The Federal Trade Commission today said it “has moved to stop Internet service provider Frontier Communications from lying to consumers and charging them for high-speed Internet speeds it fails to deliver.”
Frontier was sued by the FTC in May 2021, and on Thursday, it agreed to a settlement with the FTC and district attorneys in Los Angeles County and Riverside County who represented the people of California. Frontier must pay $8.5 million to California “for investigation and litigation costs” and another $250,000 that will be distributed to Frontier customers who were harmed by Frontier’s alleged actions.
Frontier must also make changes, such as letting customers cancel service at no charge and “discount[ing] the bills of California customers who have not been notified that they are receiving DSL service that is much slower than the highest advertised speed,” the FTC said.
“Frontier lied about its speeds and ripped off customers by charging high-speed prices for slow service,” said FTC Bureau of Consumer Protection Director Samuel Levine. “Today’s proposed order requires Frontier to back up its high-speed claims. It also arms customers lured in by Frontier’s lies with free, easy options for dropping their slow service.”
The settlement is pending a judge’s approval in US District Court for the Central District of California. The FTC approved the proposed order in a 4-0 vote. Frontier did not admit or deny the lawsuit’s allegations.
Saying the FTC’s complaint “included baseless allegations and disregarded important facts,” Frontier said today that it “settled the lawsuit in good faith to put it behind us so we could focus on our business.”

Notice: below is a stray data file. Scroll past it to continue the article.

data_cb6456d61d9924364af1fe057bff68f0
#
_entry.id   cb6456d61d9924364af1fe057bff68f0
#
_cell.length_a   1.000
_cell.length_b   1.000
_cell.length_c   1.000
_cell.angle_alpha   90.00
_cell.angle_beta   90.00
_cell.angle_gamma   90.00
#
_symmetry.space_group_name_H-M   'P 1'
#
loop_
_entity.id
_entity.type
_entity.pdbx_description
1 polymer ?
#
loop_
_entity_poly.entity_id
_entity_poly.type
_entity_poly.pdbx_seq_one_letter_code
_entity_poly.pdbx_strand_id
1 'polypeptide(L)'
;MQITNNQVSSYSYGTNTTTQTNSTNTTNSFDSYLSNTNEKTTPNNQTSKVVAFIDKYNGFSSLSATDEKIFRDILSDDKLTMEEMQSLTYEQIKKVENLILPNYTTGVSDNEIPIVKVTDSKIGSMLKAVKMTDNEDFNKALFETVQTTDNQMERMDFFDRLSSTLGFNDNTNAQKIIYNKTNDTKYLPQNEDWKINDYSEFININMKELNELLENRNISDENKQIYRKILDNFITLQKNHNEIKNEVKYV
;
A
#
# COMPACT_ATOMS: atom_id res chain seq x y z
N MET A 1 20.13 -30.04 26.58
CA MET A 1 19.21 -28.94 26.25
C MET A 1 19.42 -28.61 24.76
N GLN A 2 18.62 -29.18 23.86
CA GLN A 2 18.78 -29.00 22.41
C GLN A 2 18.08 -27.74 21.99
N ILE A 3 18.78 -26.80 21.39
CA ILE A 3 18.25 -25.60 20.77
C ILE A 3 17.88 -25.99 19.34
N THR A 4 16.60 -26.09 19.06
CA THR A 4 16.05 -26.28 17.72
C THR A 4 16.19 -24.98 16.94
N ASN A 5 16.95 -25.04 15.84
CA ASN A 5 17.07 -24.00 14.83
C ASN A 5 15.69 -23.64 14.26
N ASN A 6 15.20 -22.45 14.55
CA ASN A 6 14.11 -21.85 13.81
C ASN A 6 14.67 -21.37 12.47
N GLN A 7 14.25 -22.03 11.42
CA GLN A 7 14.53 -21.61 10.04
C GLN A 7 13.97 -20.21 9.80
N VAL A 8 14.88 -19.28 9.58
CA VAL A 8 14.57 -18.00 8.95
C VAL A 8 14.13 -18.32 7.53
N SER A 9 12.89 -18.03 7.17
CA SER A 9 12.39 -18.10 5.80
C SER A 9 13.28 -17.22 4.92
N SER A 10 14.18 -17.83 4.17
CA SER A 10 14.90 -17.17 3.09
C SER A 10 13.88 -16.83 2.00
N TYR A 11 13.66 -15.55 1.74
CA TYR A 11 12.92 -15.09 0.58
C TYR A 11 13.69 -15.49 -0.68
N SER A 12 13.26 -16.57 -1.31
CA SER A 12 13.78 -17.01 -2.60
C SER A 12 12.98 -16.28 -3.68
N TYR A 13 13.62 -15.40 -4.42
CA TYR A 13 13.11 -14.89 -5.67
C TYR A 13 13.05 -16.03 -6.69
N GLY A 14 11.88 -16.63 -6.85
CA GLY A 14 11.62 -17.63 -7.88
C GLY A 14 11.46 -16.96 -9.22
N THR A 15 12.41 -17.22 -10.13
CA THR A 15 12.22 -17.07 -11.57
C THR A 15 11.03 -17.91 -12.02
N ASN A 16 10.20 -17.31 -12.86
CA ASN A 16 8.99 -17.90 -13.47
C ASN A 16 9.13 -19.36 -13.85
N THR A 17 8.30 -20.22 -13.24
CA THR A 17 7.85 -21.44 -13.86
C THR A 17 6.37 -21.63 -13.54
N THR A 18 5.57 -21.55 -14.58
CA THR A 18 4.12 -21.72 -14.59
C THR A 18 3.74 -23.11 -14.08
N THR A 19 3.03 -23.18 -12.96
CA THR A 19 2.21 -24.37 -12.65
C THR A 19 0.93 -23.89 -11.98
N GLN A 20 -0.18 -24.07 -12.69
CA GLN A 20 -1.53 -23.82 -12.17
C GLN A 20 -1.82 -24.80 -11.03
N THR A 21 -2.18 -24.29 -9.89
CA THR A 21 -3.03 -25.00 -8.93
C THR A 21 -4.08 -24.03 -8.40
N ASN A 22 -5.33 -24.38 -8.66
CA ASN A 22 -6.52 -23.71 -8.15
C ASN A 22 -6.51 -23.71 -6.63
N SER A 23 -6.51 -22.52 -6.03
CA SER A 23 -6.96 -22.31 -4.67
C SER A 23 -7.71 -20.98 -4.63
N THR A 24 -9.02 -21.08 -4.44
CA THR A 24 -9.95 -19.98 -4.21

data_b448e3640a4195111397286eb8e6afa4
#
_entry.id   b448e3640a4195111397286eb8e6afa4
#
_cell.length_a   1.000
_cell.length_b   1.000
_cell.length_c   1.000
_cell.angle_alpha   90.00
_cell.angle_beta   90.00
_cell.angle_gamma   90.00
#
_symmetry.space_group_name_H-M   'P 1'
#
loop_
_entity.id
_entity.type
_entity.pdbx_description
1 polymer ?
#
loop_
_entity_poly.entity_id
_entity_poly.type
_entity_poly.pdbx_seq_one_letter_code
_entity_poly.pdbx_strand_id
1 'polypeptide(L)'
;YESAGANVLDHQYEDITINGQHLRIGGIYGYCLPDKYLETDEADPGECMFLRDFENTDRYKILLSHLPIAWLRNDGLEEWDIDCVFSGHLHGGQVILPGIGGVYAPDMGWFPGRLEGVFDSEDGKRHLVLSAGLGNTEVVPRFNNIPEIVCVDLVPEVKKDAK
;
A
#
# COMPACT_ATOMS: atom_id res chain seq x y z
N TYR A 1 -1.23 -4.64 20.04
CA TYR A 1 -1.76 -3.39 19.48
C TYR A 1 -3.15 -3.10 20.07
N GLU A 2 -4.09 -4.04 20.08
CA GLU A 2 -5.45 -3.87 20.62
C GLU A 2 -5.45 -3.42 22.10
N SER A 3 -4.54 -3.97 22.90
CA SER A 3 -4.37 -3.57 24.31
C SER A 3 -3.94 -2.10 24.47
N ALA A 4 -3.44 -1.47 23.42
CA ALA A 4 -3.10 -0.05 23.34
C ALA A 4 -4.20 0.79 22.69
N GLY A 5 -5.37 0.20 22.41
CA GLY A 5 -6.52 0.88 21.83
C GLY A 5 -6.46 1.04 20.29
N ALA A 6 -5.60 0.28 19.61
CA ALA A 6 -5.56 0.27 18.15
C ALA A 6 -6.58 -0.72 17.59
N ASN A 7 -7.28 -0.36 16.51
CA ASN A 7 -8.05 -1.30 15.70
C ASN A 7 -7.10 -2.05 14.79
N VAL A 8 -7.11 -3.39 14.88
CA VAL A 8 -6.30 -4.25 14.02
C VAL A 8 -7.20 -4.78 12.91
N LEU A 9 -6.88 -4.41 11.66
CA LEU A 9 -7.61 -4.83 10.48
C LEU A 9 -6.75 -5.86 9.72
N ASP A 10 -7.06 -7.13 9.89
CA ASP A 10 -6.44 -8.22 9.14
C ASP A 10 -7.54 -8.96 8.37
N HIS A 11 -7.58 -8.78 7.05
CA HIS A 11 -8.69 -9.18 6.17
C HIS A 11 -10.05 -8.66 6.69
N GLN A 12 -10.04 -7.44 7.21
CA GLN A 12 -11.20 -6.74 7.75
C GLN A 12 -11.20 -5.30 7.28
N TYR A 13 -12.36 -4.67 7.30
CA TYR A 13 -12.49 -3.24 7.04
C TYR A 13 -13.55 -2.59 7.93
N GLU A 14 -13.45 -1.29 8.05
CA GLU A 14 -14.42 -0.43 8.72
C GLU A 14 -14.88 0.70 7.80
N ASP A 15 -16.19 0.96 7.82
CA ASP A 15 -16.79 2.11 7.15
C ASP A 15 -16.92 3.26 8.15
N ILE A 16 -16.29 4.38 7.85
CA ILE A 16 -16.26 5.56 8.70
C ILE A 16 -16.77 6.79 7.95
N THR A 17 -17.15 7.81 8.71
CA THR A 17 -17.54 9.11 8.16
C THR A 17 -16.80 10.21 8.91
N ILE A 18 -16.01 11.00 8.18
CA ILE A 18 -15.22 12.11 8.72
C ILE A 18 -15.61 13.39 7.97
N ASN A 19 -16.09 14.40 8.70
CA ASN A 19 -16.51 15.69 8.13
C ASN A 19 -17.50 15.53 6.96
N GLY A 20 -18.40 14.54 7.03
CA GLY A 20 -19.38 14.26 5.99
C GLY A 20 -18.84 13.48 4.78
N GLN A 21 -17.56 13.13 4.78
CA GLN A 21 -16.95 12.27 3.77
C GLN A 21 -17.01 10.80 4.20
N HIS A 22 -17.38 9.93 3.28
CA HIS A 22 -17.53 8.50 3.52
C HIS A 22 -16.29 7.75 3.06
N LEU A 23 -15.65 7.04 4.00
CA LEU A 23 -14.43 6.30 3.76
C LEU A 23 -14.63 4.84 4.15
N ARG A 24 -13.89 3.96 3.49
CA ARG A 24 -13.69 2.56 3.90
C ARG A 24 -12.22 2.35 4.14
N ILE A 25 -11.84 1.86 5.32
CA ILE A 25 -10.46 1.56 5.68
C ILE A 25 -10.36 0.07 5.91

Slow, inconsistent DSL
The lawsuit pertains to Frontier’s claims about its DSL Internet service, which is much slower than fiber-to-the-home. DSL speeds also vary significantly by location based on how close a customer’s home is to the provider’s infrastructure.
The FTC said the proposed order will “require Frontier to substantiate its Internet speed claims at a customer-by-customer level for new and complaining customers and notify customers when it is unable to do so; require Frontier to ensure it can provide the Internet service speeds it advertises before signing up, upgrading, or billing new customers; [and] prohibit Frontier from signing up new customers for its DSL Internet service in areas where the high number of users sharing the same networking equipment causes congestion resulting in slower Internet service.”
Moreover, Frontier must “notify existing customers who are receiving DSL Internet service at speeds lower than was advertised and allow those customers to change or cancel their service at no charge.”
While customers will get some financial relief and flexibility, many are still stuck in areas where Frontier DSL is the only choice. “Many of the subscribers to Frontier’s DSL service are in rural areas where they may only have one choice, or very limited choices, for Internet service,” the FTC said.
The settlement also says Frontier must deploy fiber-to-the-home service to 60,000 homes in California within four years. That’s in addition to Frontier’s previous commitment to deploy fiber to 350,000 homes and businesses in California by the end of 2026, which came as part of a bankruptcy settlement. The new settlement also specifies that the 60,000 homes must be in addition to any deployment made with funding from the Federal Communications Commission or from any state or local government grant.